MTD for VAT, what is a digital link?

MTD for VAT, what is a digital link?

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Can spreadsheets be used for MTD?

HMRC’s MTD (Making Tax Digital) initiative comes into force in April 2019. With 9 months to go, there were still many questions unanswered for those following its developments and HMRC attempted to answer these questions in a VAT notice published in July 18.

HMRC’s vision of Making Tax Digital probably envisioned that accounting via spreadsheets would become a thing of the past following their legislation. The inevitable backlash from excel users, accountants and businesses alike, forced HMRC to concede that spreadsheets will have to remain part of the MTD ecosystem. It is not just blind stubbornness on the part of excel users, there are many legitimate reasons for wanting to retain spreadsheets for VAT preparation; companies in VAT groups, businesses with more than one accounting system, and small businesses with no need to invest in a full accounting package being just a few.

The concession by HMRC to accept spreadsheets came with a number of caveats, all VAT returns who qualify under MTD must be filed by the new MTD API’s (application programming interfaces) and crucially, data transfer between software programs, applications or products must be digital, a term that they call a ‘digital link’. This meant that if businesses wanted to carry on using their spreadsheets for their VAT returns, they would still need to use software for the submission and that copying and pasting figures into a VAT return for submission was no longer an option. What was not clear to many was what a digital link is.

What is a digital link?

Copying and pasting either within a spreadsheet, program or between programs is not allowable as a digital link. The July notice from HMRC clarified what exactly constituted a digital link:

A digital link includes linked cells in spreadsheets, for example, if you have a formula in one sheet that mirrors the source’s value in another cell, then the cells are linked.

HMRC will accept a digital link as:

  • emailing a spreadsheet containing digital records to a tax agent so that the agent can import the data into their software to carry out a calculation (for instance, a Partial Exemption calculation)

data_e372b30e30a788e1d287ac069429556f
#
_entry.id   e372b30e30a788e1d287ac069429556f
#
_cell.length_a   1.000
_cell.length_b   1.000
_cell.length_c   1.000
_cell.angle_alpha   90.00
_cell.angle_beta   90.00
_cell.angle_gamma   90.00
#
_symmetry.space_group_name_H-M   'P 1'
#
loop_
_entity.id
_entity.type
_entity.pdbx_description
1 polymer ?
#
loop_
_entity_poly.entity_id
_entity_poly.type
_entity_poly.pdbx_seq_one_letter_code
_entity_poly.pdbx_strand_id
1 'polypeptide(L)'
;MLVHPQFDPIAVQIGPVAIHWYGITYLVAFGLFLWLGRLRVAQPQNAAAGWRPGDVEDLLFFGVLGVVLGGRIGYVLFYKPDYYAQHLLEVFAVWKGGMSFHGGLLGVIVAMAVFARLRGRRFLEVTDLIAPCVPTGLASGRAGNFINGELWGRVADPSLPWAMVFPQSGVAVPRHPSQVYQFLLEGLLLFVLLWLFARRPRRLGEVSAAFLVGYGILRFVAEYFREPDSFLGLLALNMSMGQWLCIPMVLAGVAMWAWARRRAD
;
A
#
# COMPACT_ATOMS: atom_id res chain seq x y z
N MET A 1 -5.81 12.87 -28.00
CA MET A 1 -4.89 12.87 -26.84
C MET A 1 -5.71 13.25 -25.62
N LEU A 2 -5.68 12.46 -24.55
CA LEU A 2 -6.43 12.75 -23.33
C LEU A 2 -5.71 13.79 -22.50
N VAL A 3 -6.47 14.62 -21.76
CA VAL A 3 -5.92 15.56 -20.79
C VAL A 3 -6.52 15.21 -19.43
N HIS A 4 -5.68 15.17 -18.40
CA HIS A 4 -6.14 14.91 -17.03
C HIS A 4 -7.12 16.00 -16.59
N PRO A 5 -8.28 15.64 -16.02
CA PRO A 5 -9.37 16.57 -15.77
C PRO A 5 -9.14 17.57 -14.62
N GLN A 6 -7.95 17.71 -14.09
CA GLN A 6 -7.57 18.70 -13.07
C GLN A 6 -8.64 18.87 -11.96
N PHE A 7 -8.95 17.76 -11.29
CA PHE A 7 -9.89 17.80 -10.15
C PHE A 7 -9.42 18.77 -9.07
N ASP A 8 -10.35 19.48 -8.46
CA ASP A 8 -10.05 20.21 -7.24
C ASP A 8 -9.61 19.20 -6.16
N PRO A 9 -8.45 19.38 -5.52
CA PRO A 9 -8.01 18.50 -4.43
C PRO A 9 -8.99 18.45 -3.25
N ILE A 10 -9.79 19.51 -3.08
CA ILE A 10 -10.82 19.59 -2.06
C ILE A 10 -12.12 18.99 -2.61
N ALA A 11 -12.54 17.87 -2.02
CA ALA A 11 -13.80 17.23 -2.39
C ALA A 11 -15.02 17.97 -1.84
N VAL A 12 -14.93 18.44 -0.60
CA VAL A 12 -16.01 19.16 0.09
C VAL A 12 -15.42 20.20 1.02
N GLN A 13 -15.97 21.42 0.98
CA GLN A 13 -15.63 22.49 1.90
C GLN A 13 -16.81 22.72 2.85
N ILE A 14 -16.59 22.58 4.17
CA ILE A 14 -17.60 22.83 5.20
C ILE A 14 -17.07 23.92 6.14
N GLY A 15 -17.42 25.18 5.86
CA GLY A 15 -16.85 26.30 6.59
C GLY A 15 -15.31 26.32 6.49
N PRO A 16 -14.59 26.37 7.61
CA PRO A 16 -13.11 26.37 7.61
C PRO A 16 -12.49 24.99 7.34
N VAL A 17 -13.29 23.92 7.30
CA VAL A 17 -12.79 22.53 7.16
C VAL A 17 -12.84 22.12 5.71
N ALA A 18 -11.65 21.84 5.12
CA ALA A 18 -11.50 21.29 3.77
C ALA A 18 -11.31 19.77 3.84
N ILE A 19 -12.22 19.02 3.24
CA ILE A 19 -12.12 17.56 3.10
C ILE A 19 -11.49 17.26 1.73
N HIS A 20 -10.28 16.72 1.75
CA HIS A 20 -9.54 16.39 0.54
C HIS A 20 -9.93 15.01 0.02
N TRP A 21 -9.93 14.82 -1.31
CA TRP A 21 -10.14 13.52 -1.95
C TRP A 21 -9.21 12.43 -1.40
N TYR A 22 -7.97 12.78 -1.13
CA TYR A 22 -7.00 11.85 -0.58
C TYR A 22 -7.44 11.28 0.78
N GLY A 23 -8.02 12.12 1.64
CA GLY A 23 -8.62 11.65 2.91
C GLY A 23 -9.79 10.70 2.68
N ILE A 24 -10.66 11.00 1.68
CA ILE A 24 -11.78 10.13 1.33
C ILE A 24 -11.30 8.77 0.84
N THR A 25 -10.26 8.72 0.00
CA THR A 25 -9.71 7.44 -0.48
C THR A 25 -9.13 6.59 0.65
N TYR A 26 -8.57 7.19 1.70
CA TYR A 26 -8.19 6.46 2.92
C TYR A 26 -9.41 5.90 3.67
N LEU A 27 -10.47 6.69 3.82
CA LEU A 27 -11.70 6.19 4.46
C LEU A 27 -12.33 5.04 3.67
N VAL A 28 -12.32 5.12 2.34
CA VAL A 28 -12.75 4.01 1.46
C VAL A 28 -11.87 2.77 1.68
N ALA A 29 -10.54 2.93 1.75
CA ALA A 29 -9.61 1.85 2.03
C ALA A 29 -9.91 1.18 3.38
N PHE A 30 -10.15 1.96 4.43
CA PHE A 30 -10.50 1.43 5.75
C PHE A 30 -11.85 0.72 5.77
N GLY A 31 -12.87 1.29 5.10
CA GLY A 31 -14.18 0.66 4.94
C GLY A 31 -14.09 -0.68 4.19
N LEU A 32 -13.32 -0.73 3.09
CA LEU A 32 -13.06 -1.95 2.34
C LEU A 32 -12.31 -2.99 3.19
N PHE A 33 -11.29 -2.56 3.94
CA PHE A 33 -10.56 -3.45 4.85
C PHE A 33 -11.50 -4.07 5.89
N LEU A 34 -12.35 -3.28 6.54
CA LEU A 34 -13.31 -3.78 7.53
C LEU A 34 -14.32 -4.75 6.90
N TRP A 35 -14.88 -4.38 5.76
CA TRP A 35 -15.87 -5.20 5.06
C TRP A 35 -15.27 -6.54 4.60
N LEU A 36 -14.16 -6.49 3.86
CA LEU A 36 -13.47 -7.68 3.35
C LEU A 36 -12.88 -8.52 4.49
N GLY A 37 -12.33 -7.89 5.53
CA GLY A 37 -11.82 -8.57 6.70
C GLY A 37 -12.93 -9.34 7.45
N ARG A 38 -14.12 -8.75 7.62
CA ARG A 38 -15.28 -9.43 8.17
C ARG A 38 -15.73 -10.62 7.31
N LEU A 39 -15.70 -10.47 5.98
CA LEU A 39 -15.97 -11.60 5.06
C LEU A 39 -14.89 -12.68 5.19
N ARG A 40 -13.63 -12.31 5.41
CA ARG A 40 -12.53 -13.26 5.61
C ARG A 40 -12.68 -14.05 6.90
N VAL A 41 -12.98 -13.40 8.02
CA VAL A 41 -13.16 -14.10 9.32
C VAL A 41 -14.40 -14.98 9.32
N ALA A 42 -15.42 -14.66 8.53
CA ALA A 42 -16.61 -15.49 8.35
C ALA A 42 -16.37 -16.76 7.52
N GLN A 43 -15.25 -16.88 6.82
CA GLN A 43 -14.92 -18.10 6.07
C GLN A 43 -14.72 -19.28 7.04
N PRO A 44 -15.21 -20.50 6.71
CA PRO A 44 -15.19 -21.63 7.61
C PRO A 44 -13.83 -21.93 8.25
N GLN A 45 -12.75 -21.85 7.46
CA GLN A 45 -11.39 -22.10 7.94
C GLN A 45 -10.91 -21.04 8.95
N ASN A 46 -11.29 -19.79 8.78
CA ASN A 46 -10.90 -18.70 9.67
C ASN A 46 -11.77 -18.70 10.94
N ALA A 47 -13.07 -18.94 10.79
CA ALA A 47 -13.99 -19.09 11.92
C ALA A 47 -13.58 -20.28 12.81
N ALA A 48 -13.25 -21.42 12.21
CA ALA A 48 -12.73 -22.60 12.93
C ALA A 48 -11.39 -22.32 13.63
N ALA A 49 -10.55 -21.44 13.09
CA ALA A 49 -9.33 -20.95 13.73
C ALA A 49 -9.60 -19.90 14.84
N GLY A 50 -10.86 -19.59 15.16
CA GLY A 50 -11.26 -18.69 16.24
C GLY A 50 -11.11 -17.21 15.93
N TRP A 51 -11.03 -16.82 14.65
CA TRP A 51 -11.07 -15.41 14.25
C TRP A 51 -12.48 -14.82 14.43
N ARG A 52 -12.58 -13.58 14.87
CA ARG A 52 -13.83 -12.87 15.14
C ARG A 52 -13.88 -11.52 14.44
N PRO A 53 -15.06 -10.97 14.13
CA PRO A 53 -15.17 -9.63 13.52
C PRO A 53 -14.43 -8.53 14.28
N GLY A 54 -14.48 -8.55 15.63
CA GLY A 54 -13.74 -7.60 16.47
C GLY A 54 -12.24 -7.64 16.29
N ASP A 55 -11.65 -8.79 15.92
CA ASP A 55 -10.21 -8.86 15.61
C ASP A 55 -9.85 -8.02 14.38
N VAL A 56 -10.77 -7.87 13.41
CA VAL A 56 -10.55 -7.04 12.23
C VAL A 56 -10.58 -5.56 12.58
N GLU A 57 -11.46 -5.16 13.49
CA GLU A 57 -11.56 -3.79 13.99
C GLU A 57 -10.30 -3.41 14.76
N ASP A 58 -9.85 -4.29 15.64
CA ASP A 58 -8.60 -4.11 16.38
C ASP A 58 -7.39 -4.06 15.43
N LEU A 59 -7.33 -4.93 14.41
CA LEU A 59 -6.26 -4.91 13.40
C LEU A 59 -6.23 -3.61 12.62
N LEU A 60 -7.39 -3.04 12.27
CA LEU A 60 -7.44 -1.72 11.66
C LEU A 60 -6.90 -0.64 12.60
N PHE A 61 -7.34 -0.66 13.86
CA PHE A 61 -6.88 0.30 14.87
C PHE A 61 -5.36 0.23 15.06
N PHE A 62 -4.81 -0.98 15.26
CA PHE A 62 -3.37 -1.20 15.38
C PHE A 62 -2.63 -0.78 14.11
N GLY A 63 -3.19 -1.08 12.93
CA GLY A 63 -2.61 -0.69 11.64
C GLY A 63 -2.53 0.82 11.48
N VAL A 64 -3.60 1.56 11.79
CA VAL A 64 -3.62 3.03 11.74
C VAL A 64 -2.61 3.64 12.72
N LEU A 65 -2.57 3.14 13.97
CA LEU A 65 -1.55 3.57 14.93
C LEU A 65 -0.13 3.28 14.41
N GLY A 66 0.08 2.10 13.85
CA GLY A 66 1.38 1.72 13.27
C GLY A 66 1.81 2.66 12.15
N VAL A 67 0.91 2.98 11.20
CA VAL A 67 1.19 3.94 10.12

• transferring a set of digital records onto a portable device (for example, a pen drive, memory stick, flash drive) and physically giving this to an agent to import that data into their software

  • XML, CSV import and export, and download and upload of files

  • automated data transfer

  • API transfer

From the examples that HMRC give, a digital link is not obvious, the emailing of a spreadsheet constituting a digital link may surprise some for example.

MTD soft landing period

HMRC have added another complication into the mix, although it may come as a big relief to some. They have allowed a further 12 months for digital link to be in place from April 19. This means that for the first year of MTD copy and paste within spreadsheets and across applications is allowable.but of course there is another exception… the exemption does not apply for data being imported into the software that will eventually file the return. This means that copy and pasting figures into a VAT return within software, will not be allowed. An import of a spreadsheet into bridging software for example will be necessary, even within the first year. It is hard not to wonder whether the office for tax simplification were on holiday when these rules were being put in place.

What is VAT Bridging software for MTD?

Bridging software is an application that does not contain any underlying accounting transactions. It allows you to carry on using spreadsheets and import them to populate the VAT return for submission. Importing a spreadsheet with only 9 figures copied and pasted from manual calculations that go on to populate the 9 VAT box figures will be completely compliant for the first year of MTD. Accountants and businesses will need to be careful that from April 2020, these 9 figures will need to link back to the underlying transactions using any of the digital links given as examples by HMRC.

My Digital Bridge is bridging software for spreadsheet users. For chance to take part in the HMRC pilot scheme for MTD prior to April 2019 for free, register your interest here.

This weeks blog was bought to you by Dan Moss